This image of a solar flare on Oct. 25, 2013, was captured by NASA's Solar Dynamics Observatory, or SDO. The flare, an X2.1, appears as the bright flash on the left.
Things are really starting to heat up on the sun. Our star blasted out yet another strong flare late Friday morning (Oct. 25), continuing a pattern of high and intensifying solar activity over the past few days.
The most recent flare, which erupted at 11:03 a.m. EDT (1503 GMT) Friday, registered as an X-class event, the most powerful type. It clocked in at X2.1 on the space weather scale, beating out the X1.7 flare that the sun fired off just seven hours earlier. (Astronomers classify solar flares into three categories — C, M and X — with C being the weakest and X the strongest.)
Friday's two monster flares came closely on the heels of a moderate M-class eruption and another one that nearly reached X-class status, peaking at M9.4. The Wednesday night (Oct. 23) eruption that produced the M9.4 flare also generated a huge cloud of super-hot plasma known as a coronal mass ejection (CME), which can streak through space at millions of miles per hour.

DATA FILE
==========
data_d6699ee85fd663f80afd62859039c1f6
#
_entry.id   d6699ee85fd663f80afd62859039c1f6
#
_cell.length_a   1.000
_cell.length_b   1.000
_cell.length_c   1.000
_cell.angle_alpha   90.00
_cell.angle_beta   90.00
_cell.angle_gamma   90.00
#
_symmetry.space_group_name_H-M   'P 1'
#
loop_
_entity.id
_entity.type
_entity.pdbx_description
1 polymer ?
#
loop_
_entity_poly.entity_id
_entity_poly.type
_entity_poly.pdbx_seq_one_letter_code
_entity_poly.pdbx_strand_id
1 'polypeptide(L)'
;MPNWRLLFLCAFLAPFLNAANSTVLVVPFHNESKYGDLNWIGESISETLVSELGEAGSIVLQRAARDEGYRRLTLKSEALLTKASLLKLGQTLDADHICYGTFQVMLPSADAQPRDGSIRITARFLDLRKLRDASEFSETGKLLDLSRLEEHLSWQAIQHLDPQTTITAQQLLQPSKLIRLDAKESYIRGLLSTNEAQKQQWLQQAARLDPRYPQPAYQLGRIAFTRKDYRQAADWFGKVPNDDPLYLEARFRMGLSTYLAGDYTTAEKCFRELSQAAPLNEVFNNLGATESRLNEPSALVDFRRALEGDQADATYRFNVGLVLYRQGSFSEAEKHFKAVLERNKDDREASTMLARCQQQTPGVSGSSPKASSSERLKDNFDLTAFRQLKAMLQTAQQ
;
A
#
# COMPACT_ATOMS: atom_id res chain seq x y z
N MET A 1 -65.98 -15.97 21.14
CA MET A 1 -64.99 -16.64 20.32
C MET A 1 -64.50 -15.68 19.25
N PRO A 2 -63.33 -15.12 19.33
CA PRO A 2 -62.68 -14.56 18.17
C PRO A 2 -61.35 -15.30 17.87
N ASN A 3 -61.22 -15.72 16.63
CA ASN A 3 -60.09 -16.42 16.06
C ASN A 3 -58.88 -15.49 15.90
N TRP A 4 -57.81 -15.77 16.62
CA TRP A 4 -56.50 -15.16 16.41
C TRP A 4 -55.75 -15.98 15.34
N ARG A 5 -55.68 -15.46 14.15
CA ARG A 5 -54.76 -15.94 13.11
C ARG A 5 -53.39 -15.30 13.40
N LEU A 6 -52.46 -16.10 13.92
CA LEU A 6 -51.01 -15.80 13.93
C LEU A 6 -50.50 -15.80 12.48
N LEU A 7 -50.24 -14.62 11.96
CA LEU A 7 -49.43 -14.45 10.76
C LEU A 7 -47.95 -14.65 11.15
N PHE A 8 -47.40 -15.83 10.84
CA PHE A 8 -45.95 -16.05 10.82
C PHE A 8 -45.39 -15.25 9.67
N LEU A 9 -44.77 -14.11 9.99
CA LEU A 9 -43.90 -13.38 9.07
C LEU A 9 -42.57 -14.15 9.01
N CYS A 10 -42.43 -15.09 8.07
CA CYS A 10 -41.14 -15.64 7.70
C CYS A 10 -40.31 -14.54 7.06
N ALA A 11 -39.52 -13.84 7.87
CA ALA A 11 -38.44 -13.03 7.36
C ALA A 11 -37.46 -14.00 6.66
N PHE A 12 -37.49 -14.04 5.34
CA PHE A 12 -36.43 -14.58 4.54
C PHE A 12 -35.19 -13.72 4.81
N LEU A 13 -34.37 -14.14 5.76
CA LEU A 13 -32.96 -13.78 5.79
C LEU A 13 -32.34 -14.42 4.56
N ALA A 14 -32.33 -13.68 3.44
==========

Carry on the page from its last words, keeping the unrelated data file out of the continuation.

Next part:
Three other CMEs erupted between Sunday and Tuesday (Oct. 20 to Oct. 22), and they merged into a single cloud of material as they headed toward Earth. None of this activity is expected to cause major problems here on Earth, experts say, though both of Friday's flares caused temporary radio blackouts in some regions.
It's not surprising to see so much action on the sun. Our star is in the peak year of its current 11-year activity cycle, which is known as Solar Cycle 24. Increased numbers of flares and CMEs are common during solar maximum.